There's an old adage in the art world that many a true visionary is never truly appreciated in his or her lifetime. Then there are minor caveats to this adage. Take the public's appreciation of avant-garde composer John Cage.
In 1988, Cage, whose music had been percolating in the underground for decades, attended the International Contemporary Music Festival in Leningrad. It was the first time his music would be presented to an "official audience." Indeed, he was being appreciated in his lifetime. The catch? He was 75 years old.
Better late than never? Sure. But would even earlier be better?
No doubt that logic appealed to the Baryshnikov Arts Center, which recently announced that it raised $1 million to establish a the Cage Cunningham Fellowship in honor of Mr. Cage and the American dance and choreographer Merce Cunningham. The fellowship hopes to support artists who continue the namesake's commitment to innovation and risk-taking.
This announcement may jog the memories of loyal readers of IP's music vertical. Earlier this year, the Merce Cunningham Trust gave $250,000 to establish the fellowship. It also planned to rename its largest rehearsal space the John Cage and Merce Cunningham Studio. (At the time the Cunningham Trust also gave $375,000 to the NYC-based Foundation for Contemporary Arts to establish a biennial Merce Cunningham Award.)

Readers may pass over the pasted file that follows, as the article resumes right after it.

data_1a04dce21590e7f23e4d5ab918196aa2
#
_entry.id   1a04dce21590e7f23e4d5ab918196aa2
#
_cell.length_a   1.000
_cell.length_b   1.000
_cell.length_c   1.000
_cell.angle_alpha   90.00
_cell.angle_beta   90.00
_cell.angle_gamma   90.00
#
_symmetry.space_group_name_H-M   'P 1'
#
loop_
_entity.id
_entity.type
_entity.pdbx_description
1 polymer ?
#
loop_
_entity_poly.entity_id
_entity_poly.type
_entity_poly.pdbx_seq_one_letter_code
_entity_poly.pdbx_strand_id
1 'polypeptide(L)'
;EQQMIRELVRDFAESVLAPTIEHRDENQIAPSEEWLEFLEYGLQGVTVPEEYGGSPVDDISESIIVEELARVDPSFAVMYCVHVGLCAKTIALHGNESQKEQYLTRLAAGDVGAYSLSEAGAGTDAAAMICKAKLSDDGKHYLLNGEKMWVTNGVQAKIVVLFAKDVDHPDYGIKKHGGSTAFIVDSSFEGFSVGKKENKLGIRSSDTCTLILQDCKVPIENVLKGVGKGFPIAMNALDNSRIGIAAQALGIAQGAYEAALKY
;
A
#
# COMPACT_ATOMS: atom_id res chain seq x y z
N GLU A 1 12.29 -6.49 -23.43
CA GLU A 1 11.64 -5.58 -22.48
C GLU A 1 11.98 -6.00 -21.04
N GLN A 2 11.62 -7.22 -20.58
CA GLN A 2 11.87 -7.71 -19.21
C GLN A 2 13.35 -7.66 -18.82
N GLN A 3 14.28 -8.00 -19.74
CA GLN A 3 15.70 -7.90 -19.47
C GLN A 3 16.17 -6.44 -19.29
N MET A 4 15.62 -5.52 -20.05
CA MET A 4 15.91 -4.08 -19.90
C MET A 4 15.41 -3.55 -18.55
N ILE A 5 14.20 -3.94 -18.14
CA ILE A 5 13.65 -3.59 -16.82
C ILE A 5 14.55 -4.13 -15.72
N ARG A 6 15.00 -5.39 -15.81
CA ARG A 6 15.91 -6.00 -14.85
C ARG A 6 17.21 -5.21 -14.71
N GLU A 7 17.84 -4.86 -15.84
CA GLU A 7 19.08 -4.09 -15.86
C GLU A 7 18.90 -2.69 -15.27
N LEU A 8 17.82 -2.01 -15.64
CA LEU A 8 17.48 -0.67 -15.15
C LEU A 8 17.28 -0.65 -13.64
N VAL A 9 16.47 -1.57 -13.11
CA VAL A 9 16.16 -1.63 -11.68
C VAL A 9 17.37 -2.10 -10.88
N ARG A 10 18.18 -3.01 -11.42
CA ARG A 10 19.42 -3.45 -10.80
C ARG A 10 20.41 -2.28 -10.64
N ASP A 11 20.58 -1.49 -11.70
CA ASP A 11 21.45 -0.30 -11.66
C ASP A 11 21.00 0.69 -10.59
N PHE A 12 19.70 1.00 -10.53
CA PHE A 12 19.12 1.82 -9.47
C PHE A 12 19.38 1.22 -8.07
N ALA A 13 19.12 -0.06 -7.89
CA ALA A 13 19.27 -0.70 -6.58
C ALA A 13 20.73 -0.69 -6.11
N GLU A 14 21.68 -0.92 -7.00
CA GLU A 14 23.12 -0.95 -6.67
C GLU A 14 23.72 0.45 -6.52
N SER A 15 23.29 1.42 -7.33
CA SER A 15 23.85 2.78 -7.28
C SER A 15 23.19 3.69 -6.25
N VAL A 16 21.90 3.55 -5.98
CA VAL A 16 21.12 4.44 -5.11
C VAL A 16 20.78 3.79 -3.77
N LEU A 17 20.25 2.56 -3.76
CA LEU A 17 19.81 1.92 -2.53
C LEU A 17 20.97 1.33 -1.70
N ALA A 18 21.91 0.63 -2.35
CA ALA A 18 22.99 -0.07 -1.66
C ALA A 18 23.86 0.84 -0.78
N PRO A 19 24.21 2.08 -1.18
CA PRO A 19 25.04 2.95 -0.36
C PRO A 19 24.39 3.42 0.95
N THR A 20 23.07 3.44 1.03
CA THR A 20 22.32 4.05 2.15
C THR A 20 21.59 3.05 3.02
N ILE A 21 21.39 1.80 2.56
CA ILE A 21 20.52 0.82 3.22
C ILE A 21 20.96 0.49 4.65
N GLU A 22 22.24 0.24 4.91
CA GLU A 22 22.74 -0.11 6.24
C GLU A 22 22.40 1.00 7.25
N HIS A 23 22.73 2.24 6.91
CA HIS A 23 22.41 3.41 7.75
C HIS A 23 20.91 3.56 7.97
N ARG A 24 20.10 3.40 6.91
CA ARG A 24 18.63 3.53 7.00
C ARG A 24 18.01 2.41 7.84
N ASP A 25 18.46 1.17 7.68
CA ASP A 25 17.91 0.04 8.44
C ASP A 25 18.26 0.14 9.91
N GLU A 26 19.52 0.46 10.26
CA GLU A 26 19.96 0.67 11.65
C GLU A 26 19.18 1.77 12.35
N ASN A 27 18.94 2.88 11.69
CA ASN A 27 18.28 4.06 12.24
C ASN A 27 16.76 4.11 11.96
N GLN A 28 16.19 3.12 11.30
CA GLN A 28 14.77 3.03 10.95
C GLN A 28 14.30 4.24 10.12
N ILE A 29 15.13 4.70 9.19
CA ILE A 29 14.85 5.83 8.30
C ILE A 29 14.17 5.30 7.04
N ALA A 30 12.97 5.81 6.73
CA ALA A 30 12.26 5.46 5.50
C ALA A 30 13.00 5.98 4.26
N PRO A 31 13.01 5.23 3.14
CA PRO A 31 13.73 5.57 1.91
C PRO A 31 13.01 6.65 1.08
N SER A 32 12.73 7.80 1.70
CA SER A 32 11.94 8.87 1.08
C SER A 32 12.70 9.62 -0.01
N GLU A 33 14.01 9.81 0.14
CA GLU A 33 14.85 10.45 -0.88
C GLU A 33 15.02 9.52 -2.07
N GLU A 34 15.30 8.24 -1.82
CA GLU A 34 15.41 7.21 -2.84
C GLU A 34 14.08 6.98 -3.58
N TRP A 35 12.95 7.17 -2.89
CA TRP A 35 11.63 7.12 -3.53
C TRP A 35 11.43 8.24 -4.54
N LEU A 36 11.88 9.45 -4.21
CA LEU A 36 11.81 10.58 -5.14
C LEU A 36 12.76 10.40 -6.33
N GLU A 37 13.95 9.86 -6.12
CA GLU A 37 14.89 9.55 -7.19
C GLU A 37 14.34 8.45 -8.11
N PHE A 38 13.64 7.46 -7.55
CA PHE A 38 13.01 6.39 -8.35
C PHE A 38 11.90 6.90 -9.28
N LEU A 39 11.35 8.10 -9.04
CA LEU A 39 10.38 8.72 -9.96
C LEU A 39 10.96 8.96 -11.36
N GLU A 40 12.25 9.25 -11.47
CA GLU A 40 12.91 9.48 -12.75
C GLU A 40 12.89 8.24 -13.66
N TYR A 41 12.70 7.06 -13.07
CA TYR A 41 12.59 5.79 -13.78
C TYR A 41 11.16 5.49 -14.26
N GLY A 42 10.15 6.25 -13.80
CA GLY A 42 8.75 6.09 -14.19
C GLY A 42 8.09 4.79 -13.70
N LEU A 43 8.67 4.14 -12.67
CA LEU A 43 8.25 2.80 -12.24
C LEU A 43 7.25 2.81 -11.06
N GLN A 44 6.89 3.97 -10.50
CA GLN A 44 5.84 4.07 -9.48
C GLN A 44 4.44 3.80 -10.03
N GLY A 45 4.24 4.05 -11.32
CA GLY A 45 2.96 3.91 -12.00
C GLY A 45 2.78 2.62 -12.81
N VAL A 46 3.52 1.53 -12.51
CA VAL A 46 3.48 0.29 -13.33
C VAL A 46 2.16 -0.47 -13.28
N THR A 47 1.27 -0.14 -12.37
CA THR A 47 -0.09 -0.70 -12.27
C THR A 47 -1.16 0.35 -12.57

And now, less than a year later, the Baryshnikov Arts Center has $1 million in hand and its first Cage Cunningham fellow—the Russian pianist Alexei Lubimov. Lubimov plans to use the $50,000 award to commission new pieces from five composers. Three are Russian—Anton Batagov, Pavel Karmanov and Sergei Zagny—and two, Bryce Dessner and Julia Wolfe, are American.
The fellowship aims to spotlight iconoclastic, risk-taking artists, and they found their man in Lubimov. Most notably, Lubimov gave the Soviet premieres of many western compositions in the 60s, including pieces by Charles Ives, Arnold Schönberg, and, of course, John Cage, despite the persistent threats of imprisonment by the dour and stone-faced communist authorities.
Since the fellowship acknowledges musical innovators who have flown under the commercial radar and didn't have two dimes—or in the case of Lubimov, rubles—to rub together for most of their careers, we feel like we'd be remiss if we didn't let Cunningham have the last word. When it became known that he had been awarded a Guggenheim Fellowship, someone asked Cunningham what he was going to do with all that money.
His reply was one word: Eat.